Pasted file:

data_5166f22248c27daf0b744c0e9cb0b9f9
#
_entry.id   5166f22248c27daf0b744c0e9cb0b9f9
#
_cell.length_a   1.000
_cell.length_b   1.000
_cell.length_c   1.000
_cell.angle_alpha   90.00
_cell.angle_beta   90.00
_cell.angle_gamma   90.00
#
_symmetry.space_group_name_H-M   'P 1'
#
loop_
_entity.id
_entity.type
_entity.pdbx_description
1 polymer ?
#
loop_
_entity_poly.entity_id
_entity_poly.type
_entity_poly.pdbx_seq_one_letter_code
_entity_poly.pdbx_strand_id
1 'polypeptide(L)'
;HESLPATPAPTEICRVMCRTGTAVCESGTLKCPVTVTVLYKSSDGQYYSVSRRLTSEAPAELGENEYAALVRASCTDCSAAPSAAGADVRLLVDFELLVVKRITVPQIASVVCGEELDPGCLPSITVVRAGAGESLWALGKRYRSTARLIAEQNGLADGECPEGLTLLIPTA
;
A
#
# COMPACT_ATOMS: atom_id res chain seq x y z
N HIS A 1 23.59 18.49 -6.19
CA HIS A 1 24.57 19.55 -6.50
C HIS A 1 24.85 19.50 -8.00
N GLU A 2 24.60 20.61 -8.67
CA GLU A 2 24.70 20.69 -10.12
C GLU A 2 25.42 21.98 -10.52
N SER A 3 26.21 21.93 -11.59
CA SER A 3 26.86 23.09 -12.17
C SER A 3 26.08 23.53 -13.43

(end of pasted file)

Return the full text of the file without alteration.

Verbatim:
data_5166f22248c27daf0b744c0e9cb0b9f9
#
_entry.id   5166f22248c27daf0b744c0e9cb0b9f9
#
_cell.length_a   1.000
_cell.length_b   1.000
_cell.length_c   1.000
_cell.angle_alpha   90.00
_cell.angle_beta   90.00
_cell.angle_gamma   90.00
#
_symmetry.space_group_name_H-M   'P 1'
#
loop_
_entity.id
_entity.type
_entity.pdbx_description
1 polymer ?
#
loop_
_entity_poly.entity_id
_entity_poly.type
_entity_poly.pdbx_seq_one_letter_code
_entity_poly.pdbx_strand_id
1 'polypeptide(L)'
;HESLPATPAPTEICRVMCRTGTAVCESGTLKCPVTVTVLYKSSDGQYYSVSRRLTSEAPAELGENEYAALVRASCTDCSAAPSAAGADVRLLVDFELLVVKRITVPQIASVVCGEELDPGCLPSITVVRAGAGESLWALGKRYRSTARLIAEQNGLADGECPEGLTLLIPTA
;
A
#
# COMPACT_ATOMS: atom_id res chain seq x y z
N HIS A 1 23.59 18.49 -6.19
CA HIS A 1 24.57 19.55 -6.50
C HIS A 1 24.85 19.50 -8.00
N GLU A 2 24.60 20.61 -8.67
CA GLU A 2 24.70 20.69 -10.12
C GLU A 2 25.42 21.98 -10.52
N SER A 3 26.21 21.93 -11.59
CA SER A 3 26.86 23.09 -12.17
C SER A 3 26.08 23.53 -13.43